Teachers’ union backs limited in-person classes | Inquirer News

Teachers’ union backs limited in-person classes

/ 05:42 AM June 12, 2021
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MANILA, Philippines — The Alliance of Concerned Teachers of the Philippines (ACT) on Friday is supporting the implementation of limited in-person classes in low-risk areas, but said that “concrete steps to enable the safe and limited reopening of schools” should be undertaken first.

ACT also urged the departments of education and of budget and management as well as Congress to address the multiple gaps in remote learning.


“On top of improving the rate of immunization in the country, the Duterte government must give equal attention to putting in place ample measures that will allow limited face-to-face classes in areas with little to no COVID-19 cases,” ACT said in a statement.

ACT added that based on a half-year survey it conducted in public schools, 83 percent of teacher-respondents from Metro Manila and 72 percent from other regions attested to the lack of school nurses in their areas.


About half of the total respondents noted they have either insufficient or no clinics at all in their schools, and that their classrooms have poor ventilation.

Many of the respondents also attested to the lack of comfort rooms and basic water supply in their schools.

ACT also criticized the government’s plan to base the reopening of schools on the number of vaccinated individuals since only around 1 percent of Filipinos have been fully inoculated so far.

The group has been proposing a two-pronged approach to safely reopen schools: Hasten and strengthen the health responses to the pandemic and concretely effect measures to prepare schools for a limited return to in-classroom learning in low-risk areas.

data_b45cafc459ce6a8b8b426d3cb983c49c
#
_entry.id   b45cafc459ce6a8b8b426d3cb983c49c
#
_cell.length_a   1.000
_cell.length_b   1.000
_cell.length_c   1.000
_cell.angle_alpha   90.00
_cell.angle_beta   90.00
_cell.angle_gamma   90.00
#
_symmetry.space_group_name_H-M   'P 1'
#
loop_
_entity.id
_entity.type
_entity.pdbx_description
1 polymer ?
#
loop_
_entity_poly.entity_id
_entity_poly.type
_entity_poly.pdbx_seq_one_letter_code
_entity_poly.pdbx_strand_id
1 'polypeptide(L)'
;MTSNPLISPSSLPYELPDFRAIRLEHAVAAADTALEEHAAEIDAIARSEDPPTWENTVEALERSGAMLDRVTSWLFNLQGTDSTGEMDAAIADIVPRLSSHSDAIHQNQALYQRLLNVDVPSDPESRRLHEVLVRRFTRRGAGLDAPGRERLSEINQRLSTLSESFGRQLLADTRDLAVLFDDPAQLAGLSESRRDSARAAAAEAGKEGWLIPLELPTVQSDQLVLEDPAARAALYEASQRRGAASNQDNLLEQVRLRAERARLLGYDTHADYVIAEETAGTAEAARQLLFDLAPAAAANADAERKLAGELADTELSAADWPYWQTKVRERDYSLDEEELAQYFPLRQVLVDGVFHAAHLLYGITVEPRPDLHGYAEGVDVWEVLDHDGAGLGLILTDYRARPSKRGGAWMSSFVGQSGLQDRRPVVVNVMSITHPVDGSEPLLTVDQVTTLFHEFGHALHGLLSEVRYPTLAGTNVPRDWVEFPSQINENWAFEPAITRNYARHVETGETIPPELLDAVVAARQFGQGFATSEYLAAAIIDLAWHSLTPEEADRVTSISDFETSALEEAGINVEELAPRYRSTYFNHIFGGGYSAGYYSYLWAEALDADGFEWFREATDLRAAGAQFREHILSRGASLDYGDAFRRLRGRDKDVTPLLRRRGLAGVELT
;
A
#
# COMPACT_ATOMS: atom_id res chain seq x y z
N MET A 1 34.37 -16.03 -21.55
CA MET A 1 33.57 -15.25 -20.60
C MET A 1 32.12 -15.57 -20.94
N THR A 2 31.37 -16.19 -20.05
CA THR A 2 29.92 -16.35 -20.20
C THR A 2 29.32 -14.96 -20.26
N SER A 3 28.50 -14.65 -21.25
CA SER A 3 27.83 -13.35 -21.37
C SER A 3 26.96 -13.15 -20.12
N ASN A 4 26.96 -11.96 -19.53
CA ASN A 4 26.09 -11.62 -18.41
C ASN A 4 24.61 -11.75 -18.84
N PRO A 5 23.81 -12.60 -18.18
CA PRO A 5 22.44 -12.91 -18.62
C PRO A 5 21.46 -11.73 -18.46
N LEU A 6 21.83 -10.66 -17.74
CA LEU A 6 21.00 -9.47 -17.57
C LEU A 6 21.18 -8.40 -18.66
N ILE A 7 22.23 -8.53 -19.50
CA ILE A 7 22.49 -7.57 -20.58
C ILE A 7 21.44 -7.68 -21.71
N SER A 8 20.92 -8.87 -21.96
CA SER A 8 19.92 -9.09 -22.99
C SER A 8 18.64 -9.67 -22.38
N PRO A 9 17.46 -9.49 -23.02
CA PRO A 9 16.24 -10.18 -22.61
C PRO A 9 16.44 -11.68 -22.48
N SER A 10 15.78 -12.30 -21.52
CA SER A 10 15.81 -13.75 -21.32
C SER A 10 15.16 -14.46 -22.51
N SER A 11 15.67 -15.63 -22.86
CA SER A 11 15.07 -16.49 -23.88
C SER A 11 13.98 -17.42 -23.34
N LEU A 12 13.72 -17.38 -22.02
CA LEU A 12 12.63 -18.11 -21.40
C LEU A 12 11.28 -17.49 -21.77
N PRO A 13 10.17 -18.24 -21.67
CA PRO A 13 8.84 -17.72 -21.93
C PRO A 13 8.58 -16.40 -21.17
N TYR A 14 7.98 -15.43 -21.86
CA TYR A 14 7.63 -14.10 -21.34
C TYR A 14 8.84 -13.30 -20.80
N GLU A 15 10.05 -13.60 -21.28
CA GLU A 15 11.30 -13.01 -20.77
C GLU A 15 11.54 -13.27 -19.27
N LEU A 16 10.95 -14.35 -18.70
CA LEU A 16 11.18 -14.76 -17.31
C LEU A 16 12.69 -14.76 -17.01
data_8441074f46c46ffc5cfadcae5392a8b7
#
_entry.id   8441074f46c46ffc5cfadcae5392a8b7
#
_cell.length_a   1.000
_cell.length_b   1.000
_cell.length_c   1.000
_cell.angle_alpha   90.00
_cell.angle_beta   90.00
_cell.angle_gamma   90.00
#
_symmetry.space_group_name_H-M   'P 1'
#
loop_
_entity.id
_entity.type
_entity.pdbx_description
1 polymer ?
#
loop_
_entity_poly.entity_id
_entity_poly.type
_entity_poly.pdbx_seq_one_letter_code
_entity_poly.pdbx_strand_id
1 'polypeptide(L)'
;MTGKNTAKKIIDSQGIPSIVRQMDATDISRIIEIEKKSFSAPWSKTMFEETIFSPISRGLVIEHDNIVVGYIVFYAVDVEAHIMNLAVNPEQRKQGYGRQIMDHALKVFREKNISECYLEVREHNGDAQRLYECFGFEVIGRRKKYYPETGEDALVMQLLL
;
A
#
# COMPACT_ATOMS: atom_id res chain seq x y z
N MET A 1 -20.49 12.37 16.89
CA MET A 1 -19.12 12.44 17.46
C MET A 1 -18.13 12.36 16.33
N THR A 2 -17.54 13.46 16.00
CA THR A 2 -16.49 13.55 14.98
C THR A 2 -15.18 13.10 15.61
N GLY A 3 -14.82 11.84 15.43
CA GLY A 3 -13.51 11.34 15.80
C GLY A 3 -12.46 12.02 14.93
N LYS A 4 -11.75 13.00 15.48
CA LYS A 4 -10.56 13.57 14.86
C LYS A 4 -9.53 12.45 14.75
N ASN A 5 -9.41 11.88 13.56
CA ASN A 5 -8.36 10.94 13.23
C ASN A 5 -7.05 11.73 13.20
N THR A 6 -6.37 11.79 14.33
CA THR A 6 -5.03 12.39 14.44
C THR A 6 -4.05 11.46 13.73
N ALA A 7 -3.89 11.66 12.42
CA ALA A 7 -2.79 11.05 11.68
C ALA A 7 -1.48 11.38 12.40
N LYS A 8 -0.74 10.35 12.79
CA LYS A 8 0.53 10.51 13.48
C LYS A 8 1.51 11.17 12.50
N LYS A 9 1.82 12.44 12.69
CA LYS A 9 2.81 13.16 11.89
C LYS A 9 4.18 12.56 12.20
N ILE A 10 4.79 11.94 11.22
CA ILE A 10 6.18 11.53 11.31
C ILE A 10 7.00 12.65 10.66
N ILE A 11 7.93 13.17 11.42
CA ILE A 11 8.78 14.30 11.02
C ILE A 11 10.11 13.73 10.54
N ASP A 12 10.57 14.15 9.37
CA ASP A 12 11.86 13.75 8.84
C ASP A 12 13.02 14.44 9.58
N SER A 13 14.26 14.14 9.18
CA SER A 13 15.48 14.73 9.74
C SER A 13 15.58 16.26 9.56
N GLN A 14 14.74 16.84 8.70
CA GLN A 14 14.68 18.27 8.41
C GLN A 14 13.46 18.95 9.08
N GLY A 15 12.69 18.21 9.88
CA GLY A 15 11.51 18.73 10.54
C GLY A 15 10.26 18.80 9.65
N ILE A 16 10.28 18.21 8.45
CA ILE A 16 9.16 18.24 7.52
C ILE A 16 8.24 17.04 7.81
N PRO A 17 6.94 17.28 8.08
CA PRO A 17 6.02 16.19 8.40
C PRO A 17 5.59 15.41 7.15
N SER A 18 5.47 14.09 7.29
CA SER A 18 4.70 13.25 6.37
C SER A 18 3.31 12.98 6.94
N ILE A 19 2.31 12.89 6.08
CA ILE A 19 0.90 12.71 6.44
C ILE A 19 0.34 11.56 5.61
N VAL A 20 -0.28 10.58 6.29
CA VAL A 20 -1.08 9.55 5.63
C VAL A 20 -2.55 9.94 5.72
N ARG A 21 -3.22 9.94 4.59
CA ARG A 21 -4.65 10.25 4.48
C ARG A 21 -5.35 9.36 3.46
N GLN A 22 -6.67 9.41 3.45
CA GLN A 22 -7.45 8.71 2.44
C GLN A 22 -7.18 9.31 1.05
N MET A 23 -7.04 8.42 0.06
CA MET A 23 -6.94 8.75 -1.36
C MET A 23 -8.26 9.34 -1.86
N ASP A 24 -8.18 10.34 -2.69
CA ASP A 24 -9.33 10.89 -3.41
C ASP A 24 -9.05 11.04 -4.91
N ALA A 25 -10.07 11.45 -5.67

Possible in August

While the Department of Education (DepEd) has yet to disclose its final plans to resume face-to-face classes, the National Economic and Development Authority (Neda) is looking into the possibility of limited in-person classes at the start of the new school year in August.

The DepEd has yet to respond to the Neda’s proposal.

A Neda official had said in an online forum sponsored by the World Bank that a partial return to in-person classes in August was possible if the country could sustain its gains in containing the spread of COVID and the vaccination program gained momentum.


The campaign to manage the pandemic called Prevent-Detect-Isolate-Treat-Recover, or PDITR, must be intensified to enable the country to shift to a more relaxed quarantine classification, with lockdowns confined only to specific areas with high COVID cases, Undersecretary Mercedita Sombilla of the Neda said on Thursday.

Less restrictions would eventually allow mobility of children and the elderly and the resumption of face-to-face classes, which the government could possibly pilot test by August, Sombilla said.

Socioeconomic Planning Secretary and Neda chief Karl Kendrick Chua early this month renewed his pitch to allow in-person classes starting in areas with the lowest risk from COVID. —Mariejo S. Ramos INQ

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TAGS: Alliance of Concerned Teachers, community quarantine, coronavirus lockdown, in-person classes
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